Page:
“The aims, objects and activities of the Haji Ali Dargah Trust as set out in the Scheme are not governed by any custom, tradition/usage. The objects of the Haji Ali Dargah Trust are in respect of purely secular activities of a non-religious nature, such as giving loans, education, medical facilities, etc. Neither the objects nor the Scheme vest any power in the trustees to determine matters of religion, on the basis of which entry of woman is being restricted.”

It’s important to note here that unlike many other cases before it, the Court did not here get into the question of whether the exclusion of women from the dargah was a “religious” question or not. It simply held that the Trust was never authorised to deal with matters of religion, and that therefore, Article 26(b) was not even attracted in the first place. And there was a further reason why Article 26(b) could not apply:

“Admittedly, the Haji Ali Dargah Trust is a public charitable trust. It is open to people all over the world, irrespective of their caste, creed or sex, etc. Once a public character is attached to a place of worship, all the rigors of Articles 14, 15 and 25 would come into play and the respondent No. 2 Trust cannot justify its decision solely based on a misreading of Article 26. The respondent No. 2 Trust has no right to discriminate entry of women into a public place of worship under the guise of `managing the affairs of religion’ under Article 26 and as such, the State will have to ensure protection of rights of all its citizens guaranteed under Part III of the Constitution, including Articles 14 and 15, to protect against discrimination based on gender.” (paragraph 36)

In other words, the Dargah’s public character took it out of the protective scope of Article 26(b), and made it subject to Articles 14, 15 and 25 of the Constitution. This is a fascinating point, especially given the long history of temple-entry movements in India. Ever since the time of Ambedkar, temple-entry movements have framed the basic question as being about access to public spaces, a right that could not be curtailed on grounds of caste etc. In this case, the form of the Trust – as well as the fact that the Dargah was “open” to all – allowed the Court to hold that the question of access was of a “public” character, and therefore, impliedly, outside Article 26(b).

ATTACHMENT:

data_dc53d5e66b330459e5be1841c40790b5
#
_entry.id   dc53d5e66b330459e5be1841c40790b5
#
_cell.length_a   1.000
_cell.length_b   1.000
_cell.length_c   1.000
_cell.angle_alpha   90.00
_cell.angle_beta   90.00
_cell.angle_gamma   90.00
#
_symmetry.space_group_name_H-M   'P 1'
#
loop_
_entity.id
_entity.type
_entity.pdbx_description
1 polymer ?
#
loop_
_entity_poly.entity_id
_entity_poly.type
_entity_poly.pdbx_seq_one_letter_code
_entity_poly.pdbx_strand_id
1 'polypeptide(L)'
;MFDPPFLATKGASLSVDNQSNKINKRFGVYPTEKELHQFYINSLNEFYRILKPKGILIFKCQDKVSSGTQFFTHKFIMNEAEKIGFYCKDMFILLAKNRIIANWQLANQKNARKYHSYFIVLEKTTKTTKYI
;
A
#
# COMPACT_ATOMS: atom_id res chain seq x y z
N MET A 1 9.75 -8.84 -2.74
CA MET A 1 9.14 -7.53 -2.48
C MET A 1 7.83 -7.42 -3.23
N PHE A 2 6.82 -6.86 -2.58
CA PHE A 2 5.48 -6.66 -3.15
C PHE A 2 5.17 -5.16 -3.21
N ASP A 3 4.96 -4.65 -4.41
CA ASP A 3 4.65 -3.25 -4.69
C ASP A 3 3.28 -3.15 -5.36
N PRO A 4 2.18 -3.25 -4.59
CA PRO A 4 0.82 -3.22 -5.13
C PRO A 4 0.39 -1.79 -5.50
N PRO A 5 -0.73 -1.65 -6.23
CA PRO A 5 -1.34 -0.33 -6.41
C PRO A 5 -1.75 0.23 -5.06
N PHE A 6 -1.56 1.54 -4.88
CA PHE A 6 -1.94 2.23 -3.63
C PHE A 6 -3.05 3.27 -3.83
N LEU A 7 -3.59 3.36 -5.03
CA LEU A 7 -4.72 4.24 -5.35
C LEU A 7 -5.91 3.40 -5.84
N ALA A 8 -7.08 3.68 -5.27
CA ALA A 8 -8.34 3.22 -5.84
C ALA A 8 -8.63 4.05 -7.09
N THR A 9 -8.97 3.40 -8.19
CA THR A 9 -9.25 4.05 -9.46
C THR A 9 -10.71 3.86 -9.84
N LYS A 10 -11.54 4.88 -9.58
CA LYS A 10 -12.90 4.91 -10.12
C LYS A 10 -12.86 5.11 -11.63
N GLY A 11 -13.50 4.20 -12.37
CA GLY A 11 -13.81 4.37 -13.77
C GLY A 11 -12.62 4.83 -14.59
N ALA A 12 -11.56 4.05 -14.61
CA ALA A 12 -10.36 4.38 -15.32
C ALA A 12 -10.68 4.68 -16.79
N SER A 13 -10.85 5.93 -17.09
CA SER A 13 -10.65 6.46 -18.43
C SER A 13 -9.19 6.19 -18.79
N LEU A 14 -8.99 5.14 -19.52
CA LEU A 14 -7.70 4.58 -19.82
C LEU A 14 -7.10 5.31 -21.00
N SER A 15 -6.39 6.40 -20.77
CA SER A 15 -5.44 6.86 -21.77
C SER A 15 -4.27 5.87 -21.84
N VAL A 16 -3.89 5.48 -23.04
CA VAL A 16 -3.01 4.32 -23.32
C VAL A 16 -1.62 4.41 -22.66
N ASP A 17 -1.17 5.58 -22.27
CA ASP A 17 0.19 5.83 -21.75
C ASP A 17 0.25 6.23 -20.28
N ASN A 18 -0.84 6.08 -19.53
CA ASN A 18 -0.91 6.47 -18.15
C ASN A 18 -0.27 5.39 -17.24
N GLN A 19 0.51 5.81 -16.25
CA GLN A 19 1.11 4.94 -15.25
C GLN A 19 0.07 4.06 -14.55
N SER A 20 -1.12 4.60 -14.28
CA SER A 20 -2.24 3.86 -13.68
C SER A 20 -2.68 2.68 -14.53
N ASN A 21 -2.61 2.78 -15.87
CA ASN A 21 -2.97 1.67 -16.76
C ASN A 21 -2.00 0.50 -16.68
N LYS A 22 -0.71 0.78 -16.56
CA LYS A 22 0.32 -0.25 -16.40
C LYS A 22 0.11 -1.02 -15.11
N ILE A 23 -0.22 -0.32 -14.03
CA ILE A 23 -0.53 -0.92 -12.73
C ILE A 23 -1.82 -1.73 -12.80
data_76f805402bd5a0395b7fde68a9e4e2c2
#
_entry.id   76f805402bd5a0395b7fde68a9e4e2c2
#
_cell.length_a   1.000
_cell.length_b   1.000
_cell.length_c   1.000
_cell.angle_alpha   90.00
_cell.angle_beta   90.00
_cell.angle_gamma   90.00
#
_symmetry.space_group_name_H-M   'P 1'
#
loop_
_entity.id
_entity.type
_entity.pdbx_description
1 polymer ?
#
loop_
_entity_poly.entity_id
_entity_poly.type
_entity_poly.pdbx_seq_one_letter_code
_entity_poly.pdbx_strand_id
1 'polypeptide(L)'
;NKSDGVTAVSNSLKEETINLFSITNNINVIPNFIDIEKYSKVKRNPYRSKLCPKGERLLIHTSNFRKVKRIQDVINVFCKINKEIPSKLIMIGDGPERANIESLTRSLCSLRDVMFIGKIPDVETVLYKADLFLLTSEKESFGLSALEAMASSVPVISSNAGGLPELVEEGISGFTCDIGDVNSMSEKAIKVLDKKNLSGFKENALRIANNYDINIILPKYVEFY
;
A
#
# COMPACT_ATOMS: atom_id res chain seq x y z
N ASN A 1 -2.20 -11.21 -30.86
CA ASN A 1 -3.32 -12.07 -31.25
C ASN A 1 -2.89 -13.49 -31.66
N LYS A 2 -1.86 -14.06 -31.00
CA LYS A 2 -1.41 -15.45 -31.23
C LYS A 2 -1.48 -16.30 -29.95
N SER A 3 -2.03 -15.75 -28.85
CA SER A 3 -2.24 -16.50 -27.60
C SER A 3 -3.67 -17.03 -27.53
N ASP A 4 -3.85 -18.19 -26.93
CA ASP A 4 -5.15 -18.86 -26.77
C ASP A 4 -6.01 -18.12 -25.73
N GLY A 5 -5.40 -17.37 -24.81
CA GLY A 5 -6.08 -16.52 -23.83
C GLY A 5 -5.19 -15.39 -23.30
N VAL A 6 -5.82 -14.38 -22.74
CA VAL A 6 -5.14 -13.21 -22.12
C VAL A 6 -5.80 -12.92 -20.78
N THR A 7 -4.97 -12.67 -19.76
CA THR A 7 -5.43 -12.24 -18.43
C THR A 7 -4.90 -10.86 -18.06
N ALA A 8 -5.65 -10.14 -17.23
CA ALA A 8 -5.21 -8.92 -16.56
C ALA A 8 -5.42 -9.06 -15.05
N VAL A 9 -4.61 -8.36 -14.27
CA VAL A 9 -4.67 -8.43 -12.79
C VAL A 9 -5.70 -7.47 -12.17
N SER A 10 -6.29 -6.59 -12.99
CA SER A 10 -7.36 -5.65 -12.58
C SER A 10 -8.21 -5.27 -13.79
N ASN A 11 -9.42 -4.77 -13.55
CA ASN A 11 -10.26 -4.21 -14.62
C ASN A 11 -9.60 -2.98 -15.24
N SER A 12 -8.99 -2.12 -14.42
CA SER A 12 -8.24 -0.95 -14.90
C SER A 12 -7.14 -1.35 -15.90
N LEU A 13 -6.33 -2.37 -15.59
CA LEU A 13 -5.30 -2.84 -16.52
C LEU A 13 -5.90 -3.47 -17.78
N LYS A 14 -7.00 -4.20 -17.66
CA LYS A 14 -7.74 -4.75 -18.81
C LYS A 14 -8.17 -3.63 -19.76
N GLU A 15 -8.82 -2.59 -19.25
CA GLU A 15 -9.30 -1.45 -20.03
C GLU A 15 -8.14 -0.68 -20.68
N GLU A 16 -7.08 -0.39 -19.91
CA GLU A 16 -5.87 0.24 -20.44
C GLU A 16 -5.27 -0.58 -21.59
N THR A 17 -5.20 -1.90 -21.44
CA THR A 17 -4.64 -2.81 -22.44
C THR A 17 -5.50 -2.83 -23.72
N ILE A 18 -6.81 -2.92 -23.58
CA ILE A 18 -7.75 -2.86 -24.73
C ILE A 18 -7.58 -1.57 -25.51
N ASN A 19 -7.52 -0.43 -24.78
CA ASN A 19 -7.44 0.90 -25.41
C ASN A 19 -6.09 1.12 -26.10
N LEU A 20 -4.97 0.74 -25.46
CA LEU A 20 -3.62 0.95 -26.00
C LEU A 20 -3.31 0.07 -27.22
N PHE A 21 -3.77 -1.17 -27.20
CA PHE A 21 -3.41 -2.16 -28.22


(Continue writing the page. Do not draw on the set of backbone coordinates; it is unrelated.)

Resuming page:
The Court then went on to hold, however, that even if it was attracted, Article 26(b) could not override other constitutional provisions:

“Infact, the right to manage the Trust cannot override the right to practice religion itself, as Article 26 cannot be seen to abridge or abrogate the right guaranteed under Article 25 of the Constitution.” (paragraph 36)

With respect, this might not be correct. It is, in fact, Article 25 of the Constitution that contains the prefatory term “Subject to other provisions of this Part…” This suggests that when the framers wanted to subordinate one provision of Part III to the others, they did so expressly. The omission of this phrase in Article 26 would suggest, therefore, that it is 25(1) that is subject to 26 (in case of a clash), and that, at the very least, more work must be done before holding that Article 26(b) is subject to Articles 14 and 15.